Physio Clothes for Winter

What to Wear In the Cold To Prevent Injury and Pain

Physio clothes for winter are helpful to know, regardless of how deeply entwined you are with physiotherapy. No matter who you are, the wintertime is significantly harder on the average individual. Not only is the weather colder, but there are also additional tricky conditions such as slippery pavements, making it a test to escape the house. 

However, it’s imperative to know that the winter shouldn’t dictate every little thing you do. The winter shouldn’t hold you back from going out and staying active. With this in mind, below will highlight what to wear in the cold, joint injuries, and more. Let’s take a look!

What to Wear For The Winter

Knowing everything about physio clothes for winter settings is an excellent place to start. Base layers from a wicking material are fundamental, but make sure it’s not cotton! Cotton ingests sweat, which causes it to freeze and cause you to get cold quickly. Seamless clothing will likewise assist with preventing that terrible shock you get from jumping into the shower after being in the cold. 

Running leggings ought to be a tight fit to prevent rubbing on the rear of the knees. Depending on the temperature, a mid-layer on top will guarantee your centre stays warm. Search for something with a zipper so you can control it how you prefer.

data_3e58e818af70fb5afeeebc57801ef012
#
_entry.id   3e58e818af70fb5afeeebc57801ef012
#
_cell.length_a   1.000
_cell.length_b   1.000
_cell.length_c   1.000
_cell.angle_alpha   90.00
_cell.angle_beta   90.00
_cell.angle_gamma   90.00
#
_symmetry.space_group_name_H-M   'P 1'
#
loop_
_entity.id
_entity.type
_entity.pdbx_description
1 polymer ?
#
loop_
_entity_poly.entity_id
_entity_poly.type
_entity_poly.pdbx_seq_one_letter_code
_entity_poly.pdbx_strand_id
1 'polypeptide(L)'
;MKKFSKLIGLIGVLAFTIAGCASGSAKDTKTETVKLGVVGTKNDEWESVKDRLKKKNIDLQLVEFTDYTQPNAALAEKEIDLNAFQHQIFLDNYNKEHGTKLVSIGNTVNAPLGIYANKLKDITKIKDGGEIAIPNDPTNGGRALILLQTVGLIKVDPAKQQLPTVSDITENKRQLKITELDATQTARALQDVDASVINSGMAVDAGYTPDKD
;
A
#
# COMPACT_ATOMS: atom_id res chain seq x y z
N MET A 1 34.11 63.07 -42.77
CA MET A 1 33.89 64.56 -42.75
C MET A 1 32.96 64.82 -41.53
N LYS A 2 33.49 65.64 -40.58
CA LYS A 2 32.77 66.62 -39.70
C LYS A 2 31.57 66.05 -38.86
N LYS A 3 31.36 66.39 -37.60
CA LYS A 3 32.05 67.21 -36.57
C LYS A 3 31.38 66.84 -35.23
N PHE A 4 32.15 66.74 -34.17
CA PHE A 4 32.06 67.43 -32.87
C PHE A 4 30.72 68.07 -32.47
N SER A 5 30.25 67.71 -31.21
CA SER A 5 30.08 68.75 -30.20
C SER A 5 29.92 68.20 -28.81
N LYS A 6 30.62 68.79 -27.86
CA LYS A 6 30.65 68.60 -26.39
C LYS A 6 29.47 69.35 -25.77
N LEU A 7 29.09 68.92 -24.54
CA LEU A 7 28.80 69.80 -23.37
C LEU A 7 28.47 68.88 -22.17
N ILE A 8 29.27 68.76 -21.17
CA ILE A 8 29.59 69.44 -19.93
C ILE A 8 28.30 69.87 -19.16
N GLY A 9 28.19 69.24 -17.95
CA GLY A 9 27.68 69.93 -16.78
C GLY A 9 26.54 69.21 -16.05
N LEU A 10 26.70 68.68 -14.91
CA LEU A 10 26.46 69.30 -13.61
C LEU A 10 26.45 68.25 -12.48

Windproof and reflective coats are fundamental during the winter. A large portion of the running coats available are windproof and water-safe, so look out for those. Breathability is crucial, and coats with inadequate venting or those from a non-breathable material will greatly hinder how you are in the cold. 

Regardless of what you do outside, outerwear ought to be highly visible and reflective. You never know when a car might not be paying attention, and brighter clothes are easier to see. As for footwear, waterproof trainers tend to work the best. Lastly, be sure to wear a hat or headband and gloves.

  • Base Layers (Non-Cotton)
  • Tighter Sweatpants or Yoga Pants (Non-Cotton)
  • Non-Cotton Socks
  • Windproof and Waterproof Coat (Reflective and Colorful)
  • Waterproof Trainers
  • Hat or Headband
  • Gloves

The Right Footwear Prevents Injuries

Remaining safe when strolling around outside means you need to pick the proper footwear. Assuming you live in a colder climate, you understand that colder weather implies snow and ice on the ground. Before you venture out, you want to do your absolute best to prevent yourself from slipping.

The best winter footwear choices are those that assist with preventing slips, falls, and wounds. The proper winter boots won’t just keep your feet warm and dry but will have the right footing to prevent falls. The shoe’s outsole (the part that contacts the ground) ought to be anti-slip and assist with keeping your balance when walking.

Best Socks For Winter

Knowing what to wear in the mainly cold has to do with finding the proper clothing, especially socks. A sock made of fleece, IsoWool, shearling, wool, and similar materials will work. 

If these socks get wet (because of extreme sweat from the foot or the wet conditions), the actual socks don’t lose their protective properties. DO NOT wear cotton socks since cotton gets wet very quickly.